[In this work] it is easy to take at face value Haydn’s outer shell, the part he exposed to the public eye, as being the whole man. The Finale of No. 6 is dry, but the point that is being made is not one that admits of a Mozartian warmth, while the opening Allegretto fulfills exactly the same function as that in No. 5 — that of preparation for the slow movement. – H.C. Robbins-Landon
The graceful ingenuities of… No. 6… roll away like the process of peeling an onion… – Sir Donald Tovey
These comments expose the framework in which we should consider the E-flat Quartet: The man Joseph Haydn (1732-1809) had several layers of depth, and so did much of his music composed late in life. This quartet properly falls last in the half dozen works of Opus 76. The analogies of the onion and of an outer shell that holds inner treasures hold true. But so could the image of a revolving door, where Haydn can survey the entire 18th century on the inside, yet he also ventures into a preview of the 19th on the outside.
With a theme that could be a “prequel” to music by Robert Schumann, Haydn sets out the theme and variations that forms the quartet’s first movement. These variations are wide ranging in emotional and formalistic character, creating an underlying tension throughout. The climax comes in the fugue on part of the theme, ending this concise movement in a cheerful mood.
Often, you may find this quartet nicknamed “Fantasia.” That is because Haydn gave the Adagio second movement that title. Robbins Landon remarks, “… It can only be described as one of the boldest and most original movements in the whole eighteenth century.” Immediately, we realize that the opening theme is a remarkable forerunner to Beethoven’s slow “hymn-like” themes. The emotional, wandering harmonic character of sections contrasting with the “hymn” is also progressive — ahead of Haydn’s time. Ultimately, these tendencies merge in an extended epilogue, which can leave a listener nearly breathless.
Although Haydn titles the third movement “Menuetto,” its lively speed and witty character make it more of a scherzo — again, pre-echoes of Beethoven. Even the central section, “Alternativo,” is playful and humorous.
In the Allegro finale, short downward scale patterns form the chief thematic ideas. This movement is full of fun and Haydnesque droll humor. There seems to be no end to the descending scale fragments, and the composer seems determined to see how long he can work with them before his listeners grow uncomfortable. However, the master knows just when to wind things up with a brilliant, frothy finish.
Corea: Adventures of hippocrates
Chick Corea (June 12, 1941-February 9, 2021) was an important figure in modern jazz and rock performance and composition. A keyboardist of considerable reputation, his initial musical education came from his father (a professional musician) and from transcribing and learning improvised solos from records. Bud Powell and Horace Silver were early influences. Corea’s first professional experiences were with Latin bands, but in the late 1960s he joined Miles Davis’s group, which was pioneering jazz-rock fusion through electronic abstract jazz. When he formed his own avant-garde group, Circle, in 1970, it was to explore “free” jazz improvisation in a non-electronic sound environment. However, Corea gradually turned to synthesizers and other electronic devices to achieve his sound ideal. He developed as a composer during this period, with some of his tunes (notably Windows, Spain, and CrystalSilence), becoming jazz standards. Corea’s interest in the interaction of jazz and rock grew in the 1980s through the formation of a trio, the Elektric Band. Since then, the versatility and wide-ranging musical interests of Chick Corea have become legendary, and his name is known equally among jazz and rock listeners, as well as many classical enthusiasts.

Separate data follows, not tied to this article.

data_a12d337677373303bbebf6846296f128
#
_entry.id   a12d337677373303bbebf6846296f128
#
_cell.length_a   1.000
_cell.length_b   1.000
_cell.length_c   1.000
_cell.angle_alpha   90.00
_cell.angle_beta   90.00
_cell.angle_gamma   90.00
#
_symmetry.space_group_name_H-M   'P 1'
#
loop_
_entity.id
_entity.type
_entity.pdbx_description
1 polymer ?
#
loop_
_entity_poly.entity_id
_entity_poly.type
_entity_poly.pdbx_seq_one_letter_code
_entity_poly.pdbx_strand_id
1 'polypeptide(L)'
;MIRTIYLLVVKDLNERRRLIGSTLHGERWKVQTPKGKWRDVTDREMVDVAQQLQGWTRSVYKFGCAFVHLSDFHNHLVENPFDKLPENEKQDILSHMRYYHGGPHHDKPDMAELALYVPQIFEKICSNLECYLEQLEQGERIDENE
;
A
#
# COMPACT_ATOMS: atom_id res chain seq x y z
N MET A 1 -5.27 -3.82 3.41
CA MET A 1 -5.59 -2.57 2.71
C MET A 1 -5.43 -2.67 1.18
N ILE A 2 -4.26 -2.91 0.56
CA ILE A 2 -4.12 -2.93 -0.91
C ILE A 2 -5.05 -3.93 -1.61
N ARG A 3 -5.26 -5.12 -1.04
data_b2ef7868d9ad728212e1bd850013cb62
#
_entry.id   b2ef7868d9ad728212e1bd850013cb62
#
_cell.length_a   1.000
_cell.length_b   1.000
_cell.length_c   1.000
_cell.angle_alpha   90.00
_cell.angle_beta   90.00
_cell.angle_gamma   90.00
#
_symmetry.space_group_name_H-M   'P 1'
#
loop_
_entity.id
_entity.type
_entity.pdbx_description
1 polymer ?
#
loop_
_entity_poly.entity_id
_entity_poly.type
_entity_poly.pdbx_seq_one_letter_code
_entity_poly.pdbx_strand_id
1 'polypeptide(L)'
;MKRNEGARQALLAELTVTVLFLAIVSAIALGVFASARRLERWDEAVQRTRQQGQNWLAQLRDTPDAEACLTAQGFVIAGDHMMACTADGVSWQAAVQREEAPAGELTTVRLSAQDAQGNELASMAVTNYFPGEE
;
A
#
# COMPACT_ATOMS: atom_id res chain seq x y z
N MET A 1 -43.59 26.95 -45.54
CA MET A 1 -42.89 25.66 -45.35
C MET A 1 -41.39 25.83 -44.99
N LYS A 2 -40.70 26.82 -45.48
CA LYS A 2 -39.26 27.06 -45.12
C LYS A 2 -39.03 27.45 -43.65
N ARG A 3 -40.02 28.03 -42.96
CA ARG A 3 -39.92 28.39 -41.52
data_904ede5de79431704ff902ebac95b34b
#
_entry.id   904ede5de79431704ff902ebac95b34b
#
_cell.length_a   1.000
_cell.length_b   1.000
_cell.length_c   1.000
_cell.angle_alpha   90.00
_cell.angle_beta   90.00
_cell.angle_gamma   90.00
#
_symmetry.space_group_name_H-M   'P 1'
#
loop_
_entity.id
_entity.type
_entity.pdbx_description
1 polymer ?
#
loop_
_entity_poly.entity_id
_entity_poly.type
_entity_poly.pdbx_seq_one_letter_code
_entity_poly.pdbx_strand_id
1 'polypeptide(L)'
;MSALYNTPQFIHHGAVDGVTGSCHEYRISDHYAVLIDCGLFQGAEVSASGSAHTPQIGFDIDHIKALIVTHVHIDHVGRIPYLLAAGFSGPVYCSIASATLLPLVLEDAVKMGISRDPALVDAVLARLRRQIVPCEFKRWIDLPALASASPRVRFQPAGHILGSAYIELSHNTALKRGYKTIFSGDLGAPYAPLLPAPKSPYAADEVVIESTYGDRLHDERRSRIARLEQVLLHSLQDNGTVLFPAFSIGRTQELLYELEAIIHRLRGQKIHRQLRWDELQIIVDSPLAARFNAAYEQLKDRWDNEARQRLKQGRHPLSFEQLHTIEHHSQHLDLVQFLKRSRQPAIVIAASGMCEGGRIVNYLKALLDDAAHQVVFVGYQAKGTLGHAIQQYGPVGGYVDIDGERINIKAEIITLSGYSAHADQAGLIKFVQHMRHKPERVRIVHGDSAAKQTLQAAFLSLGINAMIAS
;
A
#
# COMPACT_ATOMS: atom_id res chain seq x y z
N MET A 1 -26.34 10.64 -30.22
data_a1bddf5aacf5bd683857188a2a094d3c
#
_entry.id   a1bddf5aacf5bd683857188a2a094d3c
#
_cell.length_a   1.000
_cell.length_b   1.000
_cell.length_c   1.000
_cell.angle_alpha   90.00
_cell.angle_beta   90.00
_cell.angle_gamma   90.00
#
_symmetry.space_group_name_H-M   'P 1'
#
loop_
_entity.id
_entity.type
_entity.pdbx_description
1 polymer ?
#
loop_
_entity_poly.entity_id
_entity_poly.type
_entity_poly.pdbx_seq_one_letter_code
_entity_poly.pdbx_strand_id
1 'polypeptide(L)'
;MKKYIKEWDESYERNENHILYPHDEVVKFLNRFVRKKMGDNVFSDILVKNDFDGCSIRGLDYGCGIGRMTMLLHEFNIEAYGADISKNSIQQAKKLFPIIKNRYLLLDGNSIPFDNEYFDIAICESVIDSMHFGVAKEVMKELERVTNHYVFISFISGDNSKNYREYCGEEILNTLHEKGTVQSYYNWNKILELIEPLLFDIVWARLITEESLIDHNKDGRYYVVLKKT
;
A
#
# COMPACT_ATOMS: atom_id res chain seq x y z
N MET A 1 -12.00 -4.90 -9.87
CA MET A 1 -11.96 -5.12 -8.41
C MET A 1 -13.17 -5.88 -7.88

About Hippocrates, Corea has written: “This quartet was written by a relatively inexperienced writer for strings (me) so, technically, my notation may be unorthodox (or standardly wrong). But I find that most string quartet players, knowing that, will go ahead and make the proper adjustments themselves. This is better than trying to alter the musical concept to fit the correct technical point. Hippocrates is the name of a little robot in a science fiction series by L. Ron Hubbard. There are 7 stories in the 2 volume set entitled Ole Doc Methuselah.”
In 1994, the Santa Fe Chamber Music Society and the Orion String quartet commissioned a work from Corea. The outcome was The Adventures of Hippocrates. This was to be Corea’s first work in which a keyboard was not the central instrument.The music is a suite of five substantial movements for string quartet, each exploring a different tempo and rhythmic character. The composer describes their character: (1) Quasi Tango, (2) Waltz, (3) Lyrical (4) Quasi-Rock, and (5) [Finale] (with a “swiftly-moving tempo”). The music is as fresh as writing a string quartet was for Chick Corea. However, we can perceive a few outside influences in this music, such as Astor Piazolla (the “godfather” of the modern Argentine tango) and Béla Bartók (whose Mikrokosmos for piano Corea had previously recorded), and Corea’s own ’70s recordings of Fusion-Rock and “Free” Jazz. Summing up Hippocrates, critic-musicologist Kai Christiansen writes: